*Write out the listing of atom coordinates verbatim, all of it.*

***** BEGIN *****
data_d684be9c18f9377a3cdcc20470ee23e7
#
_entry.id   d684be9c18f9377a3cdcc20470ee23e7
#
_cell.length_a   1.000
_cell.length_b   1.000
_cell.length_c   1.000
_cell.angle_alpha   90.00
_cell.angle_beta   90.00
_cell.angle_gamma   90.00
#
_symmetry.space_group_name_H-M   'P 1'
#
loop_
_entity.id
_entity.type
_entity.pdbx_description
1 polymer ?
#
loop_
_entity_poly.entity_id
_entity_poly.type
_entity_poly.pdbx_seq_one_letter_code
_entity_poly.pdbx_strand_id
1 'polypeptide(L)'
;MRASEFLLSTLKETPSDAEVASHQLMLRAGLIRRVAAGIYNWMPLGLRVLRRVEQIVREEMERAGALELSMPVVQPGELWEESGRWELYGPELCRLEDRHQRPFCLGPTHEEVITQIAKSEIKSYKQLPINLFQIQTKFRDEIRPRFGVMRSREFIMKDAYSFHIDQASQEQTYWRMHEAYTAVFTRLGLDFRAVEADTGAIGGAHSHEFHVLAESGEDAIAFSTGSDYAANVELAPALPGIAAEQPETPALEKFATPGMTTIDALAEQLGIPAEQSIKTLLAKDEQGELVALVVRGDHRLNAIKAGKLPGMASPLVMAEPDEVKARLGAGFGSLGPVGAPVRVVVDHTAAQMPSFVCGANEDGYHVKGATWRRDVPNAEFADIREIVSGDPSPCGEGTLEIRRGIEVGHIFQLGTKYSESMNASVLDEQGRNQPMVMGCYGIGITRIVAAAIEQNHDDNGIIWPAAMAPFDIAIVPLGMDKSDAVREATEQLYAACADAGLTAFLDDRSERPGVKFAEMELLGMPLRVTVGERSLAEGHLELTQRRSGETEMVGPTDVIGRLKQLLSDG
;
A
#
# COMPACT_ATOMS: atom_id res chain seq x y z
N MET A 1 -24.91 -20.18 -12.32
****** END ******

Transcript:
data_d684be9c18f9377a3cdcc20470ee23e7
#
_entry.id   d684be9c18f9377a3cdcc20470ee23e7
#
_cell.length_a   1.000
_cell.length_b   1.000
_cell.length_c   1.000
_cell.angle_alpha   90.00
_cell.angle_beta   90.00
_cell.angle_gamma   90.00
#
_symmetry.space_group_name_H-M   'P 1'
#
loop_
_entity.id
_entity.type
_entity.pdbx_description
1 polymer ?
#
loop_
_entity_poly.entity_id
_entity_poly.type
_entity_poly.pdbx_seq_one_letter_code
_entity_poly.pdbx_strand_id
1 'polypeptide(L)'
;MRASEFLLSTLKETPSDAEVASHQLMLRAGLIRRVAAGIYNWMPLGLRVLRRVEQIVREEMERAGALELSMPVVQPGELWEESGRWELYGPELCRLEDRHQRPFCLGPTHEEVITQIAKSEIKSYKQLPINLFQIQTKFRDEIRPRFGVMRSREFIMKDAYSFHIDQASQEQTYWRMHEAYTAVFTRLGLDFRAVEADTGAIGGAHSHEFHVLAESGEDAIAFSTGSDYAANVELAPALPGIAAEQPETPALEKFATPGMTTIDALAEQLGIPAEQSIKTLLAKDEQGELVALVVRGDHRLNAIKAGKLPGMASPLVMAEPDEVKARLGAGFGSLGPVGAPVRVVVDHTAAQMPSFVCGANEDGYHVKGATWRRDVPNAEFADIREIVSGDPSPCGEGTLEIRRGIEVGHIFQLGTKYSESMNASVLDEQGRNQPMVMGCYGIGITRIVAAAIEQNHDDNGIIWPAAMAPFDIAIVPLGMDKSDAVREATEQLYAACADAGLTAFLDDRSERPGVKFAEMELLGMPLRVTVGERSLAEGHLELTQRRSGETEMVGPTDVIGRLKQLLSDG
;
A
#
# COMPACT_ATOMS: atom_id res chain seq x y z
N MET A 1 -24.91 -20.18 -12.32